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21 February 2018
On July 31 2017 an unexpected thunderstorm caused 20 flights destined for Toronto and Montreal to be diverted to Ottawa International Airport (YOW). The result for some passengers on two Air Transat flights was that they were stranded on the tarmac in the aircraft that they had boarded in Europe for almost five and six hours, respectively. As the situation unfolded, several passengers took to Twitter to seek answers from the airport and airline.
According to the Ottawa Citizen, the Ottawa Airport Twitter account responded to one passenger who had tweeted that, after more than five hours on the tarmac, the situation was not "humane", with "I'm sorry to hear that—it's up to the airline to determine whether to deplane or wait it out when a flight diverts". The Air Transat Twitter account was reported as providing a different take: "[We're] waiting for airport authorities. We have no control over that. YOW received more than 30 non-expected flights." A few days later, the Canadian Transportation Agency decided to look into what happened with two of the flights that were diverted to YOW on July 31 2017: Air Transat Flights 157 (from Brussels to Montreal) and 507 (from Rome to Montreal).
While the agency issued updates on Twitter, its inquiry was not conducted via social media.
Initially, the agency required Air Transat to provide a written explanation of the circumstances of the two delays. It then convened a two-day oral hearing at the end of August 2017 and appointed an enforcement officer to investigate.
On November 30 2017 the agency issued Determination A-2017-194, as well as a Notice of Violation 17-05835, accompanied by a cover letter.
Air Transat was found not to have complied with its tariff with respect to the provision of drinks and snacks or the passengers' ability to disembark during the tarmac delay. In addition, the disembarkation provisions of its tariff were found to be unreasonable and it was ordered to revise this part of its tariff.
In its determination, the agency ordered the carrier to compensate each of the 590 passengers on the two flights for any expenses incurred as a result of the failure to properly apply its tariff. In the notice of violation, Air Transat was ordered to pay a C$295,000 penalty. However, in the cover letter accompanying the notice of violation, the agency's designated enforcement officer stated that "[a] credit up to the amount of the penalty will be applied and accepted as payment in lieu... of the amount of compensation provided to passengers on the affected flights, excluding the refund of out of pocket expenses".
After the agency's decisions, Air Transat – which had previously said that it would pay C$400 to each passenger affected – announced that it would be paying C$500 to each of the 590 passengers affected, but that compensation would take into account any money already paid to a given passenger. By early January 2018 Air Transat said that it had paid 80% of the C$295,000 to passengers and would be paying the rest to the agency. It has also been reported that Air Transat has offered to pay C$500 to passengers not only on Flights 157 and 507, but also on two other flights not investigated by the agency.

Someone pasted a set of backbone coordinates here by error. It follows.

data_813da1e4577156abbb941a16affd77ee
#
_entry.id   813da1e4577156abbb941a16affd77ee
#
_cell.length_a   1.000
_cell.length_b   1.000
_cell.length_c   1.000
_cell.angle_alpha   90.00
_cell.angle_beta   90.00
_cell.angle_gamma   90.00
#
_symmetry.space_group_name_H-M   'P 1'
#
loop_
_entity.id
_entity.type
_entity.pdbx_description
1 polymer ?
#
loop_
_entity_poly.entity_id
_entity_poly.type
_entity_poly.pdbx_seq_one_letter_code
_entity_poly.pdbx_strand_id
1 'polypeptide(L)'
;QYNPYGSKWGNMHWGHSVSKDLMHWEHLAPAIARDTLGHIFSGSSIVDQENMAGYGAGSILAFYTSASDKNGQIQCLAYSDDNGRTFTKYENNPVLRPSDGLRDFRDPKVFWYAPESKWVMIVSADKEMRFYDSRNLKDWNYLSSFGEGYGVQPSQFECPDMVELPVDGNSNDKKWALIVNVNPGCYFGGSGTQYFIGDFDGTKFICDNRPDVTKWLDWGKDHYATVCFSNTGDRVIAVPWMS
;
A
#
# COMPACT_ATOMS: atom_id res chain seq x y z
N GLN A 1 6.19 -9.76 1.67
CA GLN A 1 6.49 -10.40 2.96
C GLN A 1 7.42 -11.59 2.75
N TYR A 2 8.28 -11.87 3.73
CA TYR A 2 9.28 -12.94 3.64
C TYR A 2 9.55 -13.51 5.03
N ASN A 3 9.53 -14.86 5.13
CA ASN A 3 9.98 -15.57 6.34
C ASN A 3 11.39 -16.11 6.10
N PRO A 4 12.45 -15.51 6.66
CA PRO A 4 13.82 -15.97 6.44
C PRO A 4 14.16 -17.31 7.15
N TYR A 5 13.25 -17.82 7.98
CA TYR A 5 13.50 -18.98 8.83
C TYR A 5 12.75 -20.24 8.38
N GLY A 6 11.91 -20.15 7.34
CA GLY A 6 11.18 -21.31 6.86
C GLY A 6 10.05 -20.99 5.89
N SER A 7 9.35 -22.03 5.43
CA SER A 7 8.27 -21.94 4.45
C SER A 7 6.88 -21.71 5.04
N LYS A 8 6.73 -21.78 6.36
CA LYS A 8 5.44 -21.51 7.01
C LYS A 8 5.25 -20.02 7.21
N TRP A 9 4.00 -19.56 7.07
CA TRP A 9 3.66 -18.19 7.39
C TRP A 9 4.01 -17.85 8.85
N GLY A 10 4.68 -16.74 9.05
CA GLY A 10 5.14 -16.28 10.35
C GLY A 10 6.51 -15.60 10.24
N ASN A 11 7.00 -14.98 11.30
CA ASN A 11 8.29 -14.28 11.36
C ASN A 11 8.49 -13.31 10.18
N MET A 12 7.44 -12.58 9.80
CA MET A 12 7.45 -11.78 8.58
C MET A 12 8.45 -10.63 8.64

Before the agency, Air Transat argued that it was not solely responsible for the delay and discomfort experienced by its passengers and that it should not be held liable in the circumstances. That argument did not succeed, as discussed below.
There is no indication that Air Transat will challenge the orders imposed by the agency. Nevertheless, the Federal Court of Appeal has been asked to look into the situation – not by any of the 590 passengers on the two Air Transat flights, but by air passenger rights advocate Gábor Lukács.
On December 29 2017 after weeks of correspondence, Lukács filed a judicial review application challenging the reasonableness of the C$295,000 penalty and the agency's jurisdiction to order that any portion of that penalty paid to passengers constitutes a 'credit' and thereby a reduction of the penalty imposed.
By all accounts, the conditions on flights 157 and 507 became quite unpleasant. Many of the passengers onboard the two flights testified and filed submissions with the agency. On one of the two aircraft, the air conditioning failed at a certain point. One passenger called 911 and paramedics boarded and treated one of the passengers. The cargo hold was opened and a passenger's pet dog given some water.
Before the agency, Air Transat argued that it was continually told by the airport that it would have its aircraft refuelled and on their way within 30 minutes. The airport's position was that it has no involvement in the contract between a carrier and its fuel service providers, or with the carrier's responsibility to ensure proper passenger care. The passengers argued – essentially and in part – that at a certain point, enough is enough.
The agency agreed with the passengers, finding that:
The agency's decisions are noteworthy in themselves; there is little or no precedent for this sort of situation being the subject of an investigation or order by the agency.
The challenge to the agency's notice of violation by Lukács, who is not representing any of the 590 passengers implicated, may raise additional questions separate and apart from those raised in his judicial review application, including whether he has standing to bring such a judicial review application, and on what basis.
For further information on this topic please contact Carlos P Martins or Andrew W MacDonald at Bersenas Jacobsen Chouest Thomson Blackburn LLP by telephone (+1 416 982 3800) or email (firstname.lastname@example.org or email@example.com). The Bersenas Jacobsen Chouest Thomson Blackburn website can be accessed at www.lexcanada.com.
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